Lincoln County Outreach has expanded its addiction recovery services to Waldoboro in an effort to better serve area residents.
Since its start as an outreach program working with men’s and women’s groups at Two Bridges Regional Jail in Wiscasset, Lincoln County Outreach has grown to serve men’s and women’s groups from its offices in the basement of the Lincoln County Sheriff’s Office in Wiscasset and, more recently, a coed peer support outreach group at VFW Post 4525 on Mill Street in Waldoboro.
At its heart, Bill Ellsworth said, the outreach program is about helping people throughout the 19 municipalities of Lincoln County.
“How do we help people in our community? That’s really what it is all about,” Ellsworth, head of the county’s outreach program, said.
Ellsworth said the program takes a local approach to the nationwide opioid epidemic.
“We have an epidemic here. How do we focus on the people here and what help can we offer them?” he said.
The program offers recovery coaching to clients, helping them land jobs, grow relationships, and work on personal development, according to Ellsworth.
“Lincoln County Outreach is a grass-roots operation we make available to people in our community who have a continuation of substance-abuse problems,” he said.
Lincoln County Outreach has also worked with Sagadahoc County and is in the initial stages of planning to provide services to a group in the Damariscotta area.
To date, the outreach program has served over 600 clients.
Ellsworth started the program, a partnership between the Lincoln County Sheriff’s Office and the Mid Coast Hospital Addiction Resource Center, over 20 years ago. The sheriff’s office, with county funds, contracts with the hospital to run the program.
Since the late 1980s, Ellsworth has been the sole recovery coach working through the Lincoln County Sheriff’s Office, but in 2016, the contract between the sheriff’s office and the Addiction Resource Center at Mid Coast Hospital in Brunswick was expanded, allowing Angela Musto, a recovery coach with the Addiction Resource Center, to join Ellsworth in supporting residents of Lincoln County struggling with addiction.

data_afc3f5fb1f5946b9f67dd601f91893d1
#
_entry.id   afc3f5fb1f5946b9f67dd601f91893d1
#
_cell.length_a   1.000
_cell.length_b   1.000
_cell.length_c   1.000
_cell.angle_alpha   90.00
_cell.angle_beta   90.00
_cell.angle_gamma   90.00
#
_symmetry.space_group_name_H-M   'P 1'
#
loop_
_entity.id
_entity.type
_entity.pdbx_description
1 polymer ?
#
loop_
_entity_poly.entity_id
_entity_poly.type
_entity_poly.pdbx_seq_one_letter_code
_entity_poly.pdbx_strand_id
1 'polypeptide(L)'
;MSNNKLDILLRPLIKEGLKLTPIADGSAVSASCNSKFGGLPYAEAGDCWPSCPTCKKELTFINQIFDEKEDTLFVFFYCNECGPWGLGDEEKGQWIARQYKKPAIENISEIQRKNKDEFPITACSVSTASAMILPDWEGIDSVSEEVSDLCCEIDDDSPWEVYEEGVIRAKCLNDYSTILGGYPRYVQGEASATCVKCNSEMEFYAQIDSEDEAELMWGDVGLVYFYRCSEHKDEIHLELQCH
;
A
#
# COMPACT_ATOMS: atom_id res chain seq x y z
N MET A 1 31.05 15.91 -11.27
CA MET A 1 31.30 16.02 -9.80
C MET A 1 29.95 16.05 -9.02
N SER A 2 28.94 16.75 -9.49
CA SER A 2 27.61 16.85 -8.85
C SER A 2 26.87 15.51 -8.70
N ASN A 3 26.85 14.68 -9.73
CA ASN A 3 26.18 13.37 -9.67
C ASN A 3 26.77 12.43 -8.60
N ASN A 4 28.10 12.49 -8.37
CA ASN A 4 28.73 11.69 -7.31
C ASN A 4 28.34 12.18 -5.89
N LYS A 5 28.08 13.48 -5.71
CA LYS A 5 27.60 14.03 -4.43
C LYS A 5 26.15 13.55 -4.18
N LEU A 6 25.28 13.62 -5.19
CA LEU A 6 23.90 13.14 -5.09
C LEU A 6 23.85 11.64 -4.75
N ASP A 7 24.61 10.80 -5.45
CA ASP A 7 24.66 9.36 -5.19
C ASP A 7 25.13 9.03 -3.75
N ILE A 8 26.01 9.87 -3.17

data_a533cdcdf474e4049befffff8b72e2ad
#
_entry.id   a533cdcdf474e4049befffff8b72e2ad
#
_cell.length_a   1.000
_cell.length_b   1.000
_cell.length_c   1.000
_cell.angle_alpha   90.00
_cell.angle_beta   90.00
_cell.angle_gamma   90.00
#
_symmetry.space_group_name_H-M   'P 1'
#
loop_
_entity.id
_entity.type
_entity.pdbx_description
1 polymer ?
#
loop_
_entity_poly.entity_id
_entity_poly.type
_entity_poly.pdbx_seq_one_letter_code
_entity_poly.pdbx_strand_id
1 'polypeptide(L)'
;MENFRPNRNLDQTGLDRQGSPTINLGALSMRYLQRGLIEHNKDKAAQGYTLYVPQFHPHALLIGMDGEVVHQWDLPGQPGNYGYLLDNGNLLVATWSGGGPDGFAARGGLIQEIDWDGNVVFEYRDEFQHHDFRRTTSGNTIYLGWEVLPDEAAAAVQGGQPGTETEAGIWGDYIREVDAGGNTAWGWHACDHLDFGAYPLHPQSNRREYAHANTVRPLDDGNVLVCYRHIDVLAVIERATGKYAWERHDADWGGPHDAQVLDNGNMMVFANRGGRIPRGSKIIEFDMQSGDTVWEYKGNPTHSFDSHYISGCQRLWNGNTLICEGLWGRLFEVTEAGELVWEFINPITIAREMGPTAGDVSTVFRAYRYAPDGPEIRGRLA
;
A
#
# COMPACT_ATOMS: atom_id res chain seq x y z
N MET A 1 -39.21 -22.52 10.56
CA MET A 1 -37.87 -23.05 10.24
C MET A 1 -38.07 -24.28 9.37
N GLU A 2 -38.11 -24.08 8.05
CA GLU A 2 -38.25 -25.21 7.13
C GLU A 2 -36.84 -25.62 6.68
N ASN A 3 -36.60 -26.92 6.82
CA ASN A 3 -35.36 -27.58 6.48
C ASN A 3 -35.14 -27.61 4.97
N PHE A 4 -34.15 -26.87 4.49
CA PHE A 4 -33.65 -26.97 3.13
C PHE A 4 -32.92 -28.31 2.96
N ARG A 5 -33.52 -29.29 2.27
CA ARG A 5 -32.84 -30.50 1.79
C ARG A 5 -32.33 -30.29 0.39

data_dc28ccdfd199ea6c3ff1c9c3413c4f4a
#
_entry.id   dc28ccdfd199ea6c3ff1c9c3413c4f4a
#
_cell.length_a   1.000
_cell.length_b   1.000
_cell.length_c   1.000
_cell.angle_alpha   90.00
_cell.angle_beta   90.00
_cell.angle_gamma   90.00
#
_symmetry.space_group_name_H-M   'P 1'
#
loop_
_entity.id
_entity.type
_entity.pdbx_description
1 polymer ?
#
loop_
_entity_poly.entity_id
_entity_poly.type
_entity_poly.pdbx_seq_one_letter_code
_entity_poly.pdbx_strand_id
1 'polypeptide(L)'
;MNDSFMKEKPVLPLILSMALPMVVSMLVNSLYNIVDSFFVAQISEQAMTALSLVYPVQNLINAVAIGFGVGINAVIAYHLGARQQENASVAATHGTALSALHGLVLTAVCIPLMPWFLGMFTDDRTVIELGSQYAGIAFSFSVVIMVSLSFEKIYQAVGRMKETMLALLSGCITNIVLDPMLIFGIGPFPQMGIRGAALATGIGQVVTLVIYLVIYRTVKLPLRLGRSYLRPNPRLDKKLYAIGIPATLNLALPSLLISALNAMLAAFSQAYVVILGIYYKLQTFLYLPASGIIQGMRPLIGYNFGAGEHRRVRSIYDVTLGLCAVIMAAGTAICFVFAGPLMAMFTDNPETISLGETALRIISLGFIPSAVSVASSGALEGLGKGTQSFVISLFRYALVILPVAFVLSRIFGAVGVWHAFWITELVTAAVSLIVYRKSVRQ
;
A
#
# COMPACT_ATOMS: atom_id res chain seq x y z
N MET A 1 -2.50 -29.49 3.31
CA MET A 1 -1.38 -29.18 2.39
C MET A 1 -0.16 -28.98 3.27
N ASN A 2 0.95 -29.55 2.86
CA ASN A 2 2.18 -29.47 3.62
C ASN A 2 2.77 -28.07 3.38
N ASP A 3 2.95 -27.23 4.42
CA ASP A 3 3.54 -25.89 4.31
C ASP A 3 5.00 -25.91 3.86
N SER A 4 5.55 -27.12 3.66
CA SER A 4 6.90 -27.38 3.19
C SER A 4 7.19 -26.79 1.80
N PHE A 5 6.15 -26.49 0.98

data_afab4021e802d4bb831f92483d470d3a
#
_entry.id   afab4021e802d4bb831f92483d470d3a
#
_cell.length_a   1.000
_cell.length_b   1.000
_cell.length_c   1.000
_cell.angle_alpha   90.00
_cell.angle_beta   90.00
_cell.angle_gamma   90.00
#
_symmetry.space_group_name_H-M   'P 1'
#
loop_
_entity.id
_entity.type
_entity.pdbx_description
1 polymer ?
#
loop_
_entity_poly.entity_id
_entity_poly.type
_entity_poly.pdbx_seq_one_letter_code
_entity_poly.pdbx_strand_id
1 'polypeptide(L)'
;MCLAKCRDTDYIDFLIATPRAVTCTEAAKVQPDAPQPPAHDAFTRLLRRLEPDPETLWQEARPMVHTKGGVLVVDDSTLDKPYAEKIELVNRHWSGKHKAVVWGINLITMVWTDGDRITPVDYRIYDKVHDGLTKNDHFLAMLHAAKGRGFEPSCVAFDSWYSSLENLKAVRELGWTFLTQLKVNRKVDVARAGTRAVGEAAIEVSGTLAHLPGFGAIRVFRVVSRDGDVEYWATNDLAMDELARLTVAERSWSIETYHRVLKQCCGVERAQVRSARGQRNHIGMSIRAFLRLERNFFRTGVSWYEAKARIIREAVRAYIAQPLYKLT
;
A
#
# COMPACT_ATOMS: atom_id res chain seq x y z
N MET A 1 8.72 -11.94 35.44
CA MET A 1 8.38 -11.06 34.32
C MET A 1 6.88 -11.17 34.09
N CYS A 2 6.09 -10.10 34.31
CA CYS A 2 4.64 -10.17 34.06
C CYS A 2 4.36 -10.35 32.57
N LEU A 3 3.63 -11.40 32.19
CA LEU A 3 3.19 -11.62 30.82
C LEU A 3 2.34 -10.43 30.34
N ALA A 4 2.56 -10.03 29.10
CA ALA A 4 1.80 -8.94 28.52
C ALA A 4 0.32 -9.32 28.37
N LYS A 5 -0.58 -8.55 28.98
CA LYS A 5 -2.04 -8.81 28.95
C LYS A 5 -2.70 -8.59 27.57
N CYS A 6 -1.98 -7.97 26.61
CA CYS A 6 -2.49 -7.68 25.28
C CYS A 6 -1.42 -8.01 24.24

Musto started with the program in January 2016 as an intern.
“There is no other program out there like this program. Bill (Ellsworth) developed the program in the 1990s. It’s all about peers helping peers,” Musto said.
Musto said the peer support group in Waldoboro started in April 2017, and has been a popular addition to the Lincoln County Outreach.
Musto said the group meets at the VFW hall from 8-9:30 a.m. each Tuesday.
The Waldoboro group has grown quickly, she said, starting with a couple clients in April 2017, growing to 20 in August 2017, and now serving around 40 people.
Ellsworth said the outreach program decided to start the group in Waldoboro because it is an area of the county where addiction issues are prevalent.
“We basically took our outreach program, put it on a helicopter, and dropped it in the middle of it up in Waldoboro,” Ellsworth said.
Ellsworth and Musto work with program participants in group settings and individually, to discuss everyday issues and help them find their footing as they recover from addiction, including by finding gainful employment. The work aims to reduce rates of recidivism in Lincoln County.
Ellsworth said a key to the program’s recovery efforts is community involvement and engagement, having neighbors come in and offer support to those in recovery.
Musto said friends are encouraged to come to the meetings and lend support to their friends’ recovery efforts.
A police officer attends every meeting, but officers leave their badges at the door and interact with clients on a person-to-person basis, Ellsworth said. He credited Waldoboro Police Chief Bill Labombarde for his willingness to work with the program since its start last year.
“He’s committed to the program,” Ellsworth said.